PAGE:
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Did Jon Stewart’s Audience Ruin His Obama Interview?

Jon Stewart’s interview of Barack Obama last night was a good one, with the comedian not shying away from pointed questions about the first two years of his presidency. But there was one aspect of it that just about ruined it: the audience.

Having a crowd cheering and clapping, interrupting both Obama and Stewart multiple times, turned what should have been a thoughtful debate into an arena battle. A crowd makes sense for something like a sporting event or a comedy show. You want an audience to provide energy, to react where reactions are warranted.

But the trouble with having a live audience at what is supposed to be a relatively serious discussion is that it forces everything to be dumbed down to soundbites. Any subtlety is removed, as who cheers for a nuanced argument? A crowd wants to cheer for big proclamations, for sweeping statements.

And that’s the trouble with Stewart moving more into the realm of legitimate political pundits. If he wants to do a real interview with the leader of the free world, it sure undercuts his standing to have a live audience screaming and clapping when he makes a point.

Because really, an audience that dumbly cheers at mentions of liberal talking points and boos at mentions of the tea party or republican candidates represents everything in the current political media climate that Stewart normally rallies against. It represents a dumbed-down, over-hyped level of discourse, one that ignores the complex facts behind what’s going on in government in favor of the overly simplistic us vs. them, right vs. wrong, good vs. evil, left vs. right dichotomy that cable news has embraced so strongly.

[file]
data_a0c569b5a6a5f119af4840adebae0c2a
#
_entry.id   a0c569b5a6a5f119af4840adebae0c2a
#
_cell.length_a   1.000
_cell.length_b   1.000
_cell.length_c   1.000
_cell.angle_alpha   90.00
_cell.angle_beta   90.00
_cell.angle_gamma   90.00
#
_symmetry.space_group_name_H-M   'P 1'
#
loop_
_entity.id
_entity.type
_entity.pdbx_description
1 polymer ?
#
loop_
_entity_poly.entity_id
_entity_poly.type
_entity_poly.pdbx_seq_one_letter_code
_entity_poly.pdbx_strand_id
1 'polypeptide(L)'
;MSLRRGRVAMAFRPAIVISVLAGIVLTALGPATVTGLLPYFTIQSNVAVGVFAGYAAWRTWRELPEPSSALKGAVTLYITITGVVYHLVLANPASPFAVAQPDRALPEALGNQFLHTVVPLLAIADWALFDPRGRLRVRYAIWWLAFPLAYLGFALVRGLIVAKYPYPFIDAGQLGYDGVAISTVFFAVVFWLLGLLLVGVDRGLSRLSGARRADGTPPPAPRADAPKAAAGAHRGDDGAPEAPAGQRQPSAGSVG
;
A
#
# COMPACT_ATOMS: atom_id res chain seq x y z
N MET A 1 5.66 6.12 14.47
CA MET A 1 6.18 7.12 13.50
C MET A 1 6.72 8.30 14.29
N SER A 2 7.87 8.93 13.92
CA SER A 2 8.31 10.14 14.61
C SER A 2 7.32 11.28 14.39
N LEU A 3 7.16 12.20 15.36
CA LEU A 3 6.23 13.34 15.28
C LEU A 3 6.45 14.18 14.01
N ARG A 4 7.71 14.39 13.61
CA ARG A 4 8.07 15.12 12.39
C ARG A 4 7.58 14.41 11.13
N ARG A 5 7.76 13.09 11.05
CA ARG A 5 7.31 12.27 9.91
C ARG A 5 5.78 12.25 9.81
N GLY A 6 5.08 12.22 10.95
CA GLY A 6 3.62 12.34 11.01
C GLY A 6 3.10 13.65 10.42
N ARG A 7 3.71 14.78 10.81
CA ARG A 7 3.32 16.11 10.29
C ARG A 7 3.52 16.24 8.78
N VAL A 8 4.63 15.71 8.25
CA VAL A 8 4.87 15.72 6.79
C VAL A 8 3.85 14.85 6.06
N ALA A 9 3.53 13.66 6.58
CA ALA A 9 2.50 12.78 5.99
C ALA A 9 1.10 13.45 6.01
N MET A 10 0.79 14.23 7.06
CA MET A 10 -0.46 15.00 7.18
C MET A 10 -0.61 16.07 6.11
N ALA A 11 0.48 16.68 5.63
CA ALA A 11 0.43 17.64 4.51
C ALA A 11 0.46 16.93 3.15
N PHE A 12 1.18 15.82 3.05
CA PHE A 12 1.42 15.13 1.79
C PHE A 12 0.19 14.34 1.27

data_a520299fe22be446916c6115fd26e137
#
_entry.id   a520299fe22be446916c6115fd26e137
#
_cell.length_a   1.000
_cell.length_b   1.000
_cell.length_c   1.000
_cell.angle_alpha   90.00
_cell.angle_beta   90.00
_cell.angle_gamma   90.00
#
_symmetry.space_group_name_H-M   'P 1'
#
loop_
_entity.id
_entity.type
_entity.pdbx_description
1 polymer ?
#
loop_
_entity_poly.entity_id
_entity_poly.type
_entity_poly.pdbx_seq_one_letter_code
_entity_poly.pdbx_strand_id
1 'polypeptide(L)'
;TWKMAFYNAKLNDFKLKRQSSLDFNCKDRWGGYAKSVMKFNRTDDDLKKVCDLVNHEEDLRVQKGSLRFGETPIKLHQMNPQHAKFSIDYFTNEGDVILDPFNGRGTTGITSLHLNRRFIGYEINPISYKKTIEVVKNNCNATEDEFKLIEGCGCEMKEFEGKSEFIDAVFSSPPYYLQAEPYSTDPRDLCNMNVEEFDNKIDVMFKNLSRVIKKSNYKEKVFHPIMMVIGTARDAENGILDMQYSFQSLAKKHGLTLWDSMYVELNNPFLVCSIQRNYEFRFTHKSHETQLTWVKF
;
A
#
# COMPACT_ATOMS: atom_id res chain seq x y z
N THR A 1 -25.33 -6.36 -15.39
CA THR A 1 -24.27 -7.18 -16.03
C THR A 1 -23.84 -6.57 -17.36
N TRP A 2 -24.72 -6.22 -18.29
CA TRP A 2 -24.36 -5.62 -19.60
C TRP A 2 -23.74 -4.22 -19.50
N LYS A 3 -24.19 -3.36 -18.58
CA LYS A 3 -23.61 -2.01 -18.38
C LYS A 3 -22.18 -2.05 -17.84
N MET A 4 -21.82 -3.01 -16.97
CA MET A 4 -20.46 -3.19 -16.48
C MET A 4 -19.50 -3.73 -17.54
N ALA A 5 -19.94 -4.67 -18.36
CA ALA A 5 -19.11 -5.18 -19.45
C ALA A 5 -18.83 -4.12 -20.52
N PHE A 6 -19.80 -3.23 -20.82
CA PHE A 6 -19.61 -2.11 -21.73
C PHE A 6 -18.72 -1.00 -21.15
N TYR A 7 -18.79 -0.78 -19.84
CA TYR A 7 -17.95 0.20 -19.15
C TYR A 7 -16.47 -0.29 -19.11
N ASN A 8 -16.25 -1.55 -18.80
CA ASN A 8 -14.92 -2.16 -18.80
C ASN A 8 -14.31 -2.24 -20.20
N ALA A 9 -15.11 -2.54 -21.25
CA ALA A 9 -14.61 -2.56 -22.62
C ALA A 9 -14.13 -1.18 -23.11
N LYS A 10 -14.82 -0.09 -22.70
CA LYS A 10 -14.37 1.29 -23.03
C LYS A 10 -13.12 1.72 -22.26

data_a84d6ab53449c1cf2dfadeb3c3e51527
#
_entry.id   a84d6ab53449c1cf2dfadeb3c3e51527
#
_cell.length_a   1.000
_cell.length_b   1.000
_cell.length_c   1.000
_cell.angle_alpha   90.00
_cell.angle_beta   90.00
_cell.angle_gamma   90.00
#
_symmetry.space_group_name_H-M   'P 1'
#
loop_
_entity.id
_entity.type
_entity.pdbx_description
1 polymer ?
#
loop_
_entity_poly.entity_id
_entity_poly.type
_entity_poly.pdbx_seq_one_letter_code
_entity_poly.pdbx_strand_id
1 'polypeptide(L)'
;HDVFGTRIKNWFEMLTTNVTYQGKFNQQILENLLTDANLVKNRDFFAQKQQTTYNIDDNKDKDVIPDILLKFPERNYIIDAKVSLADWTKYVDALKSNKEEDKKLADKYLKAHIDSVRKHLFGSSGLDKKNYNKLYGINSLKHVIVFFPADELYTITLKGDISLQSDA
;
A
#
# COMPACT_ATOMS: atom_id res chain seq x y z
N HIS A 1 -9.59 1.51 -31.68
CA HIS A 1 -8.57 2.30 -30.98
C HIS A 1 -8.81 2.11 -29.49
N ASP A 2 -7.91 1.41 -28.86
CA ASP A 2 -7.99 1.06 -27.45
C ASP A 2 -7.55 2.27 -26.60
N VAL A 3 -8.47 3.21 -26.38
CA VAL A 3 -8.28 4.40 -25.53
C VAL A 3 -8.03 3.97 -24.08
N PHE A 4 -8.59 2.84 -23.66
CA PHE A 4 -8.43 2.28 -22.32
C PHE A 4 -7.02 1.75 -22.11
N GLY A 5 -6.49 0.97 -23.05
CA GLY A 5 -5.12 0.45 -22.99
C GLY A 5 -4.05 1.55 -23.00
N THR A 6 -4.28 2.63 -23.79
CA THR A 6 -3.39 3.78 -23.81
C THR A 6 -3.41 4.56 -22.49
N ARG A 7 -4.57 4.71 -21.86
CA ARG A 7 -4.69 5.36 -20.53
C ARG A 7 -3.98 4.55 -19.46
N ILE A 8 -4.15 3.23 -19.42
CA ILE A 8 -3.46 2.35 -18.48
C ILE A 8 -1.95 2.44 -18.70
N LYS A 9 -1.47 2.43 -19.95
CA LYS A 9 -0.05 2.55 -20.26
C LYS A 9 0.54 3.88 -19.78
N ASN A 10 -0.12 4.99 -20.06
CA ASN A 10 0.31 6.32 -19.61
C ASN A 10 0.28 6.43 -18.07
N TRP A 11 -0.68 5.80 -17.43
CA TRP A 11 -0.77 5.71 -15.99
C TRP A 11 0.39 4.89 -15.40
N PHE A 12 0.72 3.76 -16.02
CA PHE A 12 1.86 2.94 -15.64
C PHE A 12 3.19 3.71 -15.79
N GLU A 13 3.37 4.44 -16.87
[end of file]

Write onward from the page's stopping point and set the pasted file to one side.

Just imagine if a show on Fox News had a live studio audience. If every time Sean Hannity mentioned death panels or Obamacare, he got a raucous ovation. It would make something that’s already oversimplified and dumbed down even more so, encouraging pandering and self-congratulation and lowering the level of discourse even further.

Of course, most of the time The Daily Show needs its studio audience. It’s still a comedy show after all, and Stewart going through his opening segments to silence would zap a whole lot of energy from the show. Sure, the audience’s propensity to cheer for a point rather than laugh at a joke can be grating, but that’s the nature of the beast with a political comedy show.

But when Stewart brings on serious guests and wants to have serious discussions with them, it might make more sense to do it without that live audience. Because when the President of the United States can’t get through three sentences without being interrupted by cheering and whooping, it makes everyone watching feel a little bit dumber for being a part of that audience.

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